Market Doubts of Three Fed Hikes This Year Caps Dollar

Bringing forward expectations of a Fed hike from
May-June to March was worth something for the dollar, but to get more now
, the market may need to recognize the
risk of three (or more) hikes this year.  
With the strong February jobs growth and a 2.8% year-over-year increase in
hourly earnings, rarely does the market’s confidence in an event surpass
current expectations for a hike on March 15.
However, the
market sees around a one-in-three or a
one-in-four chance of a third hike this year. 
The risks for the updated forecasts from
the Federal Reserve seem asymmetrically tilted higher, more rate hikes than
fewer by more members.  The hawkishness of regional presidents may be underestimated.  The data and the global
climate are conducive for expediting the normalization process.  The hawks will likely feel vindicated by recent
developments and may press their case with more vigor.  
The focus of
the Fed has arguably shifted.
  Previously, the issue was whether
the data would confirm that the economy was evolving toward the Fed’s targets.
 It did.  Rather than focus on the data points per se, officials
appear more confident of the direction and resilience of the economy and
prices.  They now are looking for opportunities, which helps explain the
campaign to prepare the market for the March 15 move.   
Still, the
dollar’s technical tone has deteriorated,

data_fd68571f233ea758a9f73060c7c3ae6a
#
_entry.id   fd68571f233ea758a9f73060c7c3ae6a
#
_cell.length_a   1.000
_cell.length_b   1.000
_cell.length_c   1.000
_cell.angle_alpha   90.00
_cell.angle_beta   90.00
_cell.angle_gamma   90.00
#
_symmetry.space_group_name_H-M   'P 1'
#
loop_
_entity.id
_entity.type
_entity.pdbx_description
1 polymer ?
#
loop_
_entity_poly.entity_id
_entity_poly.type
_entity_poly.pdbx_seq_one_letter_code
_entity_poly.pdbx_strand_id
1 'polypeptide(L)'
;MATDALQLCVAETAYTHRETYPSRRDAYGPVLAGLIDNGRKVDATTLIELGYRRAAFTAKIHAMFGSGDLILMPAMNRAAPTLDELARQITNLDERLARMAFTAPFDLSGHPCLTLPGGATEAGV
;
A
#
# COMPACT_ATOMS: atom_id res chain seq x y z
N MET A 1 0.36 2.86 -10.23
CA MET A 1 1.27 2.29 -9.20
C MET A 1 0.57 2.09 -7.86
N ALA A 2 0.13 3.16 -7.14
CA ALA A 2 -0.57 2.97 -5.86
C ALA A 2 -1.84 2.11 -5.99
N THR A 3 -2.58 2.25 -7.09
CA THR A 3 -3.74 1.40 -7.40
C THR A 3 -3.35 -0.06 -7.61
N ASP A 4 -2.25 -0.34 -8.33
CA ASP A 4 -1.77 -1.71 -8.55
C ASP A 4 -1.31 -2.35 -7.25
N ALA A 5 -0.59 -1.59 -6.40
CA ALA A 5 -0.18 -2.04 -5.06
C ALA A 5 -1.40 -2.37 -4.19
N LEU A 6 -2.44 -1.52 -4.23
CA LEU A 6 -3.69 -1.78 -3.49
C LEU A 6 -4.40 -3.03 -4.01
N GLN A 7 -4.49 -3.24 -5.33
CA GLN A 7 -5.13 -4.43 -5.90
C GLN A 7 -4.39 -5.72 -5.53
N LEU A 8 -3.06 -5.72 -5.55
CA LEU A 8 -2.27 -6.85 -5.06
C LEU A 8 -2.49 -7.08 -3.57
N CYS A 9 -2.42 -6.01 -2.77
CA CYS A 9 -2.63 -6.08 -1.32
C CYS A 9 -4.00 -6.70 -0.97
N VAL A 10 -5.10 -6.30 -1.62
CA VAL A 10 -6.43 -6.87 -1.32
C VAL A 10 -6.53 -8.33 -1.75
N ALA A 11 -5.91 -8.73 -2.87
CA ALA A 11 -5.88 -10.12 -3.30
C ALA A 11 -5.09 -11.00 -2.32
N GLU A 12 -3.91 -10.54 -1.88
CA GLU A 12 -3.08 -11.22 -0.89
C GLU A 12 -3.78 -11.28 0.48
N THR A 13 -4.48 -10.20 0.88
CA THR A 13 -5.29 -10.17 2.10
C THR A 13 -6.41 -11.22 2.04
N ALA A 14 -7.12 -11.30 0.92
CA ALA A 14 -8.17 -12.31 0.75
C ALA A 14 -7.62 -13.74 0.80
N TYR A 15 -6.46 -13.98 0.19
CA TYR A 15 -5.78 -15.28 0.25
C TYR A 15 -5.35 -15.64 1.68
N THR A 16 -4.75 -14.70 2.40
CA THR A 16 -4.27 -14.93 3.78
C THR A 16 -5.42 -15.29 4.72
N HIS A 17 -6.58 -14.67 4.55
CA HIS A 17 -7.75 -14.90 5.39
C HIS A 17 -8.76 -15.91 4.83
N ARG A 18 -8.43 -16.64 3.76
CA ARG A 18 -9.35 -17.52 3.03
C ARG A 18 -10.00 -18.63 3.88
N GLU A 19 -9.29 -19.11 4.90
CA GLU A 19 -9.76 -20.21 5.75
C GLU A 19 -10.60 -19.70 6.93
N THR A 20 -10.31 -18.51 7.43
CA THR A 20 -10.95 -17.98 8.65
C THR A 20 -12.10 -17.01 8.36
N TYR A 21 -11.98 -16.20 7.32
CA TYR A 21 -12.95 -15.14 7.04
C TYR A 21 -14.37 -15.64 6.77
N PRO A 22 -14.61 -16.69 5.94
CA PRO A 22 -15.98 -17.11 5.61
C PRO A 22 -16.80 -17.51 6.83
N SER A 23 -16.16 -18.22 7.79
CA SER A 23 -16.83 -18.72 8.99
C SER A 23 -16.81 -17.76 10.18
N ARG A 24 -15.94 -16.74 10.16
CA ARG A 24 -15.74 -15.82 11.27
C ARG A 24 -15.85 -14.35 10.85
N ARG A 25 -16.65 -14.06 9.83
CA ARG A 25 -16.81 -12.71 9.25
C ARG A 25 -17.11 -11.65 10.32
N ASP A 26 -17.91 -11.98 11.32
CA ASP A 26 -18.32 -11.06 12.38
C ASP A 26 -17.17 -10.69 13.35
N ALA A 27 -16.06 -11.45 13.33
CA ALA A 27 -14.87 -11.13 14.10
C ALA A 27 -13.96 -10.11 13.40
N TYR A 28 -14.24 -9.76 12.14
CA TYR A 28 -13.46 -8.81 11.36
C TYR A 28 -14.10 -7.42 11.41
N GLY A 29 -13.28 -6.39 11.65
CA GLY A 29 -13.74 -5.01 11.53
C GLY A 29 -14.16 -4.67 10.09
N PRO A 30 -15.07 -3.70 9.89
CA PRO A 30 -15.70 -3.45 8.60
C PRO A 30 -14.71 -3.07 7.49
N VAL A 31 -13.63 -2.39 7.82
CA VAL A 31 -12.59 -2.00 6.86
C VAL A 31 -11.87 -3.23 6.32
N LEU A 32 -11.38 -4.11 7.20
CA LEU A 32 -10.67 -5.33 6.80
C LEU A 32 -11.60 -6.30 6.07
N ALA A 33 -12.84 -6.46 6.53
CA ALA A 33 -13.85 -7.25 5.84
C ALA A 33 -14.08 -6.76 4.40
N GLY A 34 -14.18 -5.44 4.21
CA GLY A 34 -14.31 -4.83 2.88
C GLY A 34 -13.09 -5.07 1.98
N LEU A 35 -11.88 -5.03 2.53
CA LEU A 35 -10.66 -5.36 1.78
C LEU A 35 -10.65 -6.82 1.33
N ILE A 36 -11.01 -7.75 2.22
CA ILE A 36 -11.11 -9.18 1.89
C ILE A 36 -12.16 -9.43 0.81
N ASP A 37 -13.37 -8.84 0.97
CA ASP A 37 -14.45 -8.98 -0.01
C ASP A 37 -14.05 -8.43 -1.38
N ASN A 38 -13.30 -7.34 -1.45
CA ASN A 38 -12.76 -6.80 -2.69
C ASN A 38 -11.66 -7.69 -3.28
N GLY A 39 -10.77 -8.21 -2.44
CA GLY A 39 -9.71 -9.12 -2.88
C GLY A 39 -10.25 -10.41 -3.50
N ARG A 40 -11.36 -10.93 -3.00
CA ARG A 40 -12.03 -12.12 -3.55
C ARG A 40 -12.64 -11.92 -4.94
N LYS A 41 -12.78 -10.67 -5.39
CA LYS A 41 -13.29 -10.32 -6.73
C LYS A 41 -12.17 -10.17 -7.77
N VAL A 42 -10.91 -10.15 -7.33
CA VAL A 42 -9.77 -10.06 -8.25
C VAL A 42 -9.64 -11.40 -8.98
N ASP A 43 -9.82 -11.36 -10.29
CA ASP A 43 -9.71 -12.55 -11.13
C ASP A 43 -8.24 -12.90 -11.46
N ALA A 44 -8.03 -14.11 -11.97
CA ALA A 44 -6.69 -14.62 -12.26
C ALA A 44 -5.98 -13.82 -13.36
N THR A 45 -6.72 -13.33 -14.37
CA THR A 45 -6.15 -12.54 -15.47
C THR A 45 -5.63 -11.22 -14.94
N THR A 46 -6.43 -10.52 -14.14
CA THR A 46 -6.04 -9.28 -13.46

and the risk is on the downside over the next several sessions. 
  Our working hypothesis is that the dollar’s recovery
that began in early February against most of the majors ended and a correction
has begun,   For the Dollar Index, this means potential toward
100.75 and possibly 100.40.  The former is the 50% retracement of
that rally and coincides with the 100-day average (~100.80). The latter
is the 61.8% retracement.  Alternatively, if the Dollar Index has carved out a double top
near 102.25, the neckline is around 101.20 (38.2% of the rally is ~101.10).  On
a break of the neckline, the measuring
objective is 100.  
The euro’s
pre-weekend rally saw it surpass the 50% retracement objective of its decline
from the February 2 high near $1.0830. 
 That retracement was around $1.0660,
and the 61.8% retracement is closer to $1.0700.  The euro’s five-day
moving average crossed above the 20-day average for the first time in a month.
 The single currency may be tracing out a double bottom at $1.05  The
neckline is $1.0630.  The measuring
objective is around $1.0760.  
After reaching
its highest level since January 19, the dollar reversed lower against the
Japanese yen, leaving a bearish shooting star candlestick pattern.
  If JPY115 area is the upper end of
the range, then JPY111.50 is the lower end.  But before seeing that, the
JPY114.30-JPY114.60 may prove sticky, and several technical signals converge
near JPY113.60, including the 20-day moving average, the 50% retracement of
this month’s advance, and the past week’s lows.
Sterling has
risen in two of the past 11 sessions, and